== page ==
views of some kind about the universe at large, very difficult to be a human
being and not to express those views, at any rate by implication. Now, it is a
matter of observation that painters and musicians are not monsters.
Therefore. . . The conclusion follows, unescapably.
not only in program music and problem pictures that composers and painters
express their views about the universe. The purest and most abstract artistic
creations can be, in their own peculiar language, as eloquent in this respect
as the most deliberately tendencious.
for example, a Virgin by Piero della Francesca with a Virgin by Tura. Two
Madonnas - and the current symbolical conventions are observed by both artists.
The difference, the enormous difference between the two pictures is a purely
pictorial difference, a difference in the forms and their arrangement, in the
disposition of the lines and planes and masses. To any one in the least
sensitive to the eloquence of pure form, the two Madonnas say utterly different
things about the world.
composition is a welding together of smooth and beautifully balanced
solidities. Everything in his universe is endowed with a kind of supernatural
substantiality, is much more "there" than any object of the actual
world could possibly be. And how sublimely rational, in the noblest, the most
humane acceptation of the word, how orderedly philosophical is the landscape,
are all the inhabitants of this world! It is the creation of a god who
"ever plays the geometer."
does she say, this Madonna from San Sepolcro? If I have not wholly
mistranslated the eloquence of Piero's forms, she is telling us of the
greatness of the human spirit, of its power to rise above circumstance and
dominate fate. If you were to ask her, "How shall I be saved?"
"By Reason," she would probably answer. And, anticipating Milton,
"Not only, not mainly upon the Cross," she would say, "is
Paradise regained, but in those deserts of utter solitude where man puts forth
the strength of his reason to resist the Fiend." This particular mother of
Christ is probably not a Christian.
now to Tura's picture. It is fashioned out of a substance that is like the
living embodiment of flame - flame-flesh, alive and sensitive and suffering.
His surfaces writhe away from the eye, as though shrinking, as though in pain.
The lines flow intricately with something of that disquieting and, you feel,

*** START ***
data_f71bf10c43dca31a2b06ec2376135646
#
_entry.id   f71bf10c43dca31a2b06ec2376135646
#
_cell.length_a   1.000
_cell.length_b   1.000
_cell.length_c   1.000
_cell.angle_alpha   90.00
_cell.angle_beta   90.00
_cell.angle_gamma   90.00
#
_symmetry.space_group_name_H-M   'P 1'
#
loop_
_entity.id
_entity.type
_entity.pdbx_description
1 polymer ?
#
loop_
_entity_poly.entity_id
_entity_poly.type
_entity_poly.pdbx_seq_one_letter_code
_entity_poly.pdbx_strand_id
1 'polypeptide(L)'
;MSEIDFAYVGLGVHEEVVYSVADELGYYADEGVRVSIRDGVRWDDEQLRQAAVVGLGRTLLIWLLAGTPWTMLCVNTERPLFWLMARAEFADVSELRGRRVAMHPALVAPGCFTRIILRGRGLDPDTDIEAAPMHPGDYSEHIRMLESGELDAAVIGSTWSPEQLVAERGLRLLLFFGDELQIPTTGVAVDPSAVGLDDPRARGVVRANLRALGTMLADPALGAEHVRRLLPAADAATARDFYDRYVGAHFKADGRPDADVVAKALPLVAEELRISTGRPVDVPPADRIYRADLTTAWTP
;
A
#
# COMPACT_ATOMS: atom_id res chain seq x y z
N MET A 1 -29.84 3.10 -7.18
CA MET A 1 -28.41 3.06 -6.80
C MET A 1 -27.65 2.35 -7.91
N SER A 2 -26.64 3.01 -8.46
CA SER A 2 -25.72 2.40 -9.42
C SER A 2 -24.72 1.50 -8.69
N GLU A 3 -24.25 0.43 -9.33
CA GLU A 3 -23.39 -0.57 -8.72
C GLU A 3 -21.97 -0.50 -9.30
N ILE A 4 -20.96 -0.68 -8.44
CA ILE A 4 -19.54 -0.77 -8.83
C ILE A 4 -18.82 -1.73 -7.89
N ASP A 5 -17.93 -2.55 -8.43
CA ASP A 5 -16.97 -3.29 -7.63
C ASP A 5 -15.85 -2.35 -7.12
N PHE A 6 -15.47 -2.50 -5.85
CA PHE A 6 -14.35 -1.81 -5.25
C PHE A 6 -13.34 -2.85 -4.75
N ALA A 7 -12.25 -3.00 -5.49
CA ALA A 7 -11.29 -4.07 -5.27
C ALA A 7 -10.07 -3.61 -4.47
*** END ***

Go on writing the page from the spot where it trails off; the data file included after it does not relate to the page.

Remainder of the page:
magical calligraphy, which characterizes certain Tibetan paintings. Look
closely; feel your way into the picture, into the painter's thoughts and
intuitions and emotions. This man was naked and at the mercy of destiny. To be
able to proclaim the spirit's stoical independence, you must be able to raise
your head above the flux of things; this man was sunk in it, overwhelmed. He
could introduce no order into his world; it remained for him a mysterious
chaos, fantastically marbled with patches, now of purest heaven, now of the
most excruciating hell. A beautiful and terrifying world, is this Madonna's
verdict; a world like the incarnation, the material projection, of Ophelia's
madness. There are no certainties in it but suffering and occasional happiness.
And as for salvation, who knows the way of salvation? There may perhaps be
miracles, and there is always hope.
limits of criticism are very quickly reached. When he has said "in his own
words" as much, or rather as little, as "own words" can say, the
critic can only refer his readers to the original work of art: let them go and
see for themselves. Those who overstep the limit are either rather stupid, vain
people, who love their "own words" and imagine that they can say in
them more than "own words" are able in the nature of things to
express. Or else they are intelligent people who happen to be philosophers or
literary artists and who find it convenient to make the criticism of other men's
work a jumping-off place for their own creativity.
is true of painting is equally true of music. Music "says" things
about the world, but in specifically musical terms. Any attempt to reproduce
these musical statements "in our own words" is necessarily doomed to
failure. We cannot isolate the truth contained in a piece of music; for it is a
beauty-truth and inseparable from its partner. The best we can do is to
indicate in the most general terms the nature of the musical beauty-truth under
consideration and to refer curious truth-seekers to the original. Thus, the
introduction to the Benedictus in the Missa Solemnis is a
statement about the blessedness that is at the heart of things. But this is
about as far as "own words" will take us. If we were to start
describing in our "own words" exactly what Beethoven felt about this
blessedness, how he conceived it, what he thought its nature to be, we should
very soon find ourselves writing lyrical nonsense in the style of the
analytical program makers. Only music, and only Beethoven's music, and only
this particular music of Beethoven, can tell us with any precision what
Beethoven's conception of the blessedness at the heart of things actually was.
If we want to know, we must listen - on a still June night, by preference, with
the breathing of the invisible sea for background to the music and the scent of
lime trees drifting through the darkness, like some exquisite soft harmony
apprehended by another sense.
(From Music at Night)